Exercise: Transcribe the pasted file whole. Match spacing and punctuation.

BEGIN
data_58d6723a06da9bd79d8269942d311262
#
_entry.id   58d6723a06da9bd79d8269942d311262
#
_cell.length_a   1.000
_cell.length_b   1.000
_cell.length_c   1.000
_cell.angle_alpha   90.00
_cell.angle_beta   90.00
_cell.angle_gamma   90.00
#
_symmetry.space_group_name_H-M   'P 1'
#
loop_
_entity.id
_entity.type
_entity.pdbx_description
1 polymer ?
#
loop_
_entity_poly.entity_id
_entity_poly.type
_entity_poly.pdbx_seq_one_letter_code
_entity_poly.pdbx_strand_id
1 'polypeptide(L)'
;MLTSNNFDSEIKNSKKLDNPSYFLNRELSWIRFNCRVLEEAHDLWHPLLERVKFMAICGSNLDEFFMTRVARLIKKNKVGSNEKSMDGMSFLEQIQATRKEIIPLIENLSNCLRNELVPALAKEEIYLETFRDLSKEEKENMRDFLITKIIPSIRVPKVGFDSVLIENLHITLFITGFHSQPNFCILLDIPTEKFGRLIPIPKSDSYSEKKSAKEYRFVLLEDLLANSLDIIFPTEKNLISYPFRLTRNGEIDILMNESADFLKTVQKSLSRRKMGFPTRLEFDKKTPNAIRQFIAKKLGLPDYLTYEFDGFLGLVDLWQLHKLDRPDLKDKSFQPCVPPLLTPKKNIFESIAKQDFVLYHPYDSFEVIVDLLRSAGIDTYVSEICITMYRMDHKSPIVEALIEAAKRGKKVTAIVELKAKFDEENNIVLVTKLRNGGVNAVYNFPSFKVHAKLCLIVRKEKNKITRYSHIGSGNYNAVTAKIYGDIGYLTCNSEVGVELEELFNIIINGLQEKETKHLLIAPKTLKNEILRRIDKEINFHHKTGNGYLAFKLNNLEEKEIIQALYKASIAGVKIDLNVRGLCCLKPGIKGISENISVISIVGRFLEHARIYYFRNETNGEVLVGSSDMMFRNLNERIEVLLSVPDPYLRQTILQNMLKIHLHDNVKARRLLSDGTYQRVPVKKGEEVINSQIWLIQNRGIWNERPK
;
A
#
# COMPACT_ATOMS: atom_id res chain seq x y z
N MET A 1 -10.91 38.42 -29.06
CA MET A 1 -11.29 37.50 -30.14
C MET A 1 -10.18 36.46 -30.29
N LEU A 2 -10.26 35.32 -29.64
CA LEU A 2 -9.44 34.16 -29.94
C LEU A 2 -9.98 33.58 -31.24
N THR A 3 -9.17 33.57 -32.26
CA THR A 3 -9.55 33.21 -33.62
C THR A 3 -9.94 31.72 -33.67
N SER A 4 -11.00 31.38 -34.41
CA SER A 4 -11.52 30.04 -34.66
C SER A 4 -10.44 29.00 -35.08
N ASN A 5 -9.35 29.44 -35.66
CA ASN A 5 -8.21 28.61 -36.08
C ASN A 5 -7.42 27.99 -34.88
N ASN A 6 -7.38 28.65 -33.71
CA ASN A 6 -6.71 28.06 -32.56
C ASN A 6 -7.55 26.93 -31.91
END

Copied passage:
data_58d6723a06da9bd79d8269942d311262
#
_entry.id   58d6723a06da9bd79d8269942d311262
#
_cell.length_a   1.000
_cell.length_b   1.000
_cell.length_c   1.000
_cell.angle_alpha   90.00
_cell.angle_beta   90.00
_cell.angle_gamma   90.00
#
_symmetry.space_group_name_H-M   'P 1'
#
loop_
_entity.id
_entity.type
_entity.pdbx_description
1 polymer ?
#
loop_
_entity_poly.entity_id
_entity_poly.type
_entity_poly.pdbx_seq_one_letter_code
_entity_poly.pdbx_strand_id
1 'polypeptide(L)'
;MLTSNNFDSEIKNSKKLDNPSYFLNRELSWIRFNCRVLEEAHDLWHPLLERVKFMAICGSNLDEFFMTRVARLIKKNKVGSNEKSMDGMSFLEQIQATRKEIIPLIENLSNCLRNELVPALAKEEIYLETFRDLSKEEKENMRDFLITKIIPSIRVPKVGFDSVLIENLHITLFITGFHSQPNFCILLDIPTEKFGRLIPIPKSDSYSEKKSAKEYRFVLLEDLLANSLDIIFPTEKNLISYPFRLTRNGEIDILMNESADFLKTVQKSLSRRKMGFPTRLEFDKKTPNAIRQFIAKKLGLPDYLTYEFDGFLGLVDLWQLHKLDRPDLKDKSFQPCVPPLLTPKKNIFESIAKQDFVLYHPYDSFEVIVDLLRSAGIDTYVSEICITMYRMDHKSPIVEALIEAAKRGKKVTAIVELKAKFDEENNIVLVTKLRNGGVNAVYNFPSFKVHAKLCLIVRKEKNKITRYSHIGSGNYNAVTAKIYGDIGYLTCNSEVGVELEELFNIIINGLQEKETKHLLIAPKTLKNEILRRIDKEINFHHKTGNGYLAFKLNNLEEKEIIQALYKASIAGVKIDLNVRGLCCLKPGIKGISENISVISIVGRFLEHARIYYFRNETNGEVLVGSSDMMFRNLNERIEVLLSVPDPYLRQTILQNMLKIHLHDNVKARRLLSDGTYQRVPVKKGEEVINSQIWLIQNRGIWNERPK
;
A
#
# COMPACT_ATOMS: atom_id res chain seq x y z
N MET A 1 -10.91 38.42 -29.06
CA MET A 1 -11.29 37.50 -30.14
C MET A 1 -10.18 36.46 -30.29
N LEU A 2 -10.26 35.32 -29.64
CA LEU A 2 -9.44 34.16 -29.94
C LEU A 2 -9.98 33.58 -31.24
N THR A 3 -9.17 33.57 -32.26
CA THR A 3 -9.55 33.21 -33.62
C THR A 3 -9.94 31.72 -33.67
N SER A 4 -11.00 31.38 -34.41
CA SER A 4 -11.52 30.04 -34.66
C SER A 4 -10.44 29.00 -35.08
N ASN A 5 -9.35 29.44 -35.66
CA ASN A 5 -8.21 28.61 -36.08
C ASN A 5 -7.42 27.99 -34.88
N ASN A 6 -7.38 28.65 -33.71
CA ASN A 6 -6.71 28.06 -32.56
C ASN A 6 -7.55 26.93 -31.91